If your core attribute was thriftiness, so you always bought the store brand, but then for the first time margarine appeared at your grocery store, the only way for you to maintain your underlying value of thriftiness would be to abandon your store brand and buy the cheaper alternative.
As the circumstances changed, the only way to stay the same was to change.
When the Church changed it’s emphasis on the name change I wrote, “It’s entirely possible that the focus on the word Mormon was essential for helping the Church during that period in its history, but that we are now entering a new phase of the Church’s history where a different focus will help advance the work in a different way. . . . Plus in theory, one of the advantages of having a living church is that it will adapt to fit changing times. There is no reason why these changes can’t reverse back and forth to best fit different times.”
And just because we don’t always see or recognize the reason, doesn’t mean one doesn’t exist. As far as we know the policy change for missionary lengths was enough to persuade one person to go on a mission, who converted one person, who will share the gospel with one person, who will have one child, who will have some as of yet unknown but significant role in the plan of God.
We may make up our minds based on trends and headlines, but God knows even the “hairs on your head.”
The purpose of the changes could also be sequential. My wife was inspired to seek out a new job, but when she read that the contract included a non-compete clause it solidified her desire to start her own practice, which she was then inspired to do.
I don’t doubt that both instances of communicating with the divine were valid. But my wife would never have been open to the idea of leaving her existing job to start her own business if she hadn’t first become comfortable with the idea of leaving her current job period.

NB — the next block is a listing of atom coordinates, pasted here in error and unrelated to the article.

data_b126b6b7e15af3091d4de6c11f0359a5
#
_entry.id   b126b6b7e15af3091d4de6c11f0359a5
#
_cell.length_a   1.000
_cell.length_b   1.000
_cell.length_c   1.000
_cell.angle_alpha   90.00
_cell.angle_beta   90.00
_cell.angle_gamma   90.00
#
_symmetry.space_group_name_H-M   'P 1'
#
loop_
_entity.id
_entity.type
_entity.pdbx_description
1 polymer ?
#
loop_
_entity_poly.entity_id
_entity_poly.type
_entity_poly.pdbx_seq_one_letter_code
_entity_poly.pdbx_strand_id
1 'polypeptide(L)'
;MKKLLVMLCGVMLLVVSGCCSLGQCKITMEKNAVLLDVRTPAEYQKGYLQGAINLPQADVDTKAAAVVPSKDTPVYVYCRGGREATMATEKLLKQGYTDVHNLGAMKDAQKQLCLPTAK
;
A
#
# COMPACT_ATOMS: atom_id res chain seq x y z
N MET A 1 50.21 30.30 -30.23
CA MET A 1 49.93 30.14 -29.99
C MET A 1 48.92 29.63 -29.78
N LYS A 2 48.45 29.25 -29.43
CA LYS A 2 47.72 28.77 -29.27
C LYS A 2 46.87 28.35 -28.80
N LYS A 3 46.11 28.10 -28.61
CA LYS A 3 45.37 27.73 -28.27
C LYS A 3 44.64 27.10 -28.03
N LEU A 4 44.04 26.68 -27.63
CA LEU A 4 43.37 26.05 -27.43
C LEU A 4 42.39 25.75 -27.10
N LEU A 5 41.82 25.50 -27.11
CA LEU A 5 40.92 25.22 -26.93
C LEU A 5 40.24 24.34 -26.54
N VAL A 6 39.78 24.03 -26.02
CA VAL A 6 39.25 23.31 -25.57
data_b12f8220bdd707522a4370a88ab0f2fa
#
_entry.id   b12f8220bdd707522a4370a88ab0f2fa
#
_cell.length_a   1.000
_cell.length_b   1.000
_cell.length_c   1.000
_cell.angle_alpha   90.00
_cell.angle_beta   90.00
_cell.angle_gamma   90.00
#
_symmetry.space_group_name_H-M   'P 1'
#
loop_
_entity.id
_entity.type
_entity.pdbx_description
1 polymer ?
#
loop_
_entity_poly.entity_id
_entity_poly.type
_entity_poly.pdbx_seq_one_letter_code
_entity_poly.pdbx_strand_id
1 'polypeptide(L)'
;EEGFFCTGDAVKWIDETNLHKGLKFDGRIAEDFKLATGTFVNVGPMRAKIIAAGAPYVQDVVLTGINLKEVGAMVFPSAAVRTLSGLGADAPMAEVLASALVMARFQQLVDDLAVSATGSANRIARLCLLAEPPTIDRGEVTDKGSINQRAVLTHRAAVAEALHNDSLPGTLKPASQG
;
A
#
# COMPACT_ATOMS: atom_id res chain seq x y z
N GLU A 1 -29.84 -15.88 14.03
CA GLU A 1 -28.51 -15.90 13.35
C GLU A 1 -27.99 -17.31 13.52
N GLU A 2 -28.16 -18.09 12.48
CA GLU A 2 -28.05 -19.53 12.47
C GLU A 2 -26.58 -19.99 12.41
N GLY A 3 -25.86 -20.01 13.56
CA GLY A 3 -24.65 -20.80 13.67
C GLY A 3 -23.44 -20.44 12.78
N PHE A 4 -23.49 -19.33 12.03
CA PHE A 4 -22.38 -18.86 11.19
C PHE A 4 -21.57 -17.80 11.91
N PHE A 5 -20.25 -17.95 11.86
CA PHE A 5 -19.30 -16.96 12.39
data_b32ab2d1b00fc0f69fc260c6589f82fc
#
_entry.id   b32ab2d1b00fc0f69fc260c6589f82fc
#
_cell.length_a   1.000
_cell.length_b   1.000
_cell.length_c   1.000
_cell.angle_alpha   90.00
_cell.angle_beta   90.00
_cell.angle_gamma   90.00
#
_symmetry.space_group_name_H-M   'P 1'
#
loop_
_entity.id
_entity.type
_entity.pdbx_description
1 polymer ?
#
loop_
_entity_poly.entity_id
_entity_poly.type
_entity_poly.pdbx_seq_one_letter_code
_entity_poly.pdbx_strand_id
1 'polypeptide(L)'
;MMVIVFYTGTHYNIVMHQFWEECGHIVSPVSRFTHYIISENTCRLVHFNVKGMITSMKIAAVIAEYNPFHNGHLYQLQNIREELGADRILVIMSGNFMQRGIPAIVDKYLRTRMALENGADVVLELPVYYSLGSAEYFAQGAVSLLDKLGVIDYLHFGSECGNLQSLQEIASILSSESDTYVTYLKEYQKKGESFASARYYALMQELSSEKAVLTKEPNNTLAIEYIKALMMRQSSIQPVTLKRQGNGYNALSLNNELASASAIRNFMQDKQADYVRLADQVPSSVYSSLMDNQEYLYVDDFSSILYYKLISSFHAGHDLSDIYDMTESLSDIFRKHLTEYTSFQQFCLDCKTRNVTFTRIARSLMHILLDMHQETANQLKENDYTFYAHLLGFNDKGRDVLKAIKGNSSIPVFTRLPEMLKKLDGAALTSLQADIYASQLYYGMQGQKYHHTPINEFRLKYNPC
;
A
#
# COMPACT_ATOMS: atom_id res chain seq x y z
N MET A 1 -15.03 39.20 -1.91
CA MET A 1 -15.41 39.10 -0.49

Doctrine vs. Policy vs. Revelation
One of the major themes talked about with this change is the distinction between policy and doctrine. And that’s an important distinction. At the time of the new LGBT policy in 2015 I wrote, “These changes are to policy, not doctrine. Policy changes in the Church on a regular basis to best protect the Church and respond to ongoing revelation. This policy may be long-lasting or it may be short-term. These changes are only to be administered by church leadership, so direction on these matters can change and often do.”
There is another myth being perpetuated this time, that while policy can change doctrine never does. That’s not true. While underlying principles stay the same, like chastity, how that principle applies to us can change. As dating and marriage norms change, the only way that the principle could remain the same is for the application to change. And that could result in things that we call doctrine being changed.
But changes to doctrine are much less common.
But revelation is not unique to changing doctrine. I personally doubt the Lord reveals in clarity every policy the Church makes. But I believe He can, and I believe He occasionally does.
Anyone who believes that the Lord continues to need a prophet, should of necessity believe that revelations will continue to change, sometimes quickly, to meet the changing needs of the Church and world.
While I don’t always understand the exact reason for the quick change, I have no trouble understanding that there was one. And while I tried to explain that the previous policy did not need to be the cause for any angst, I understand that it was for many people. I’m glad the new policy will help to reduce that hurt.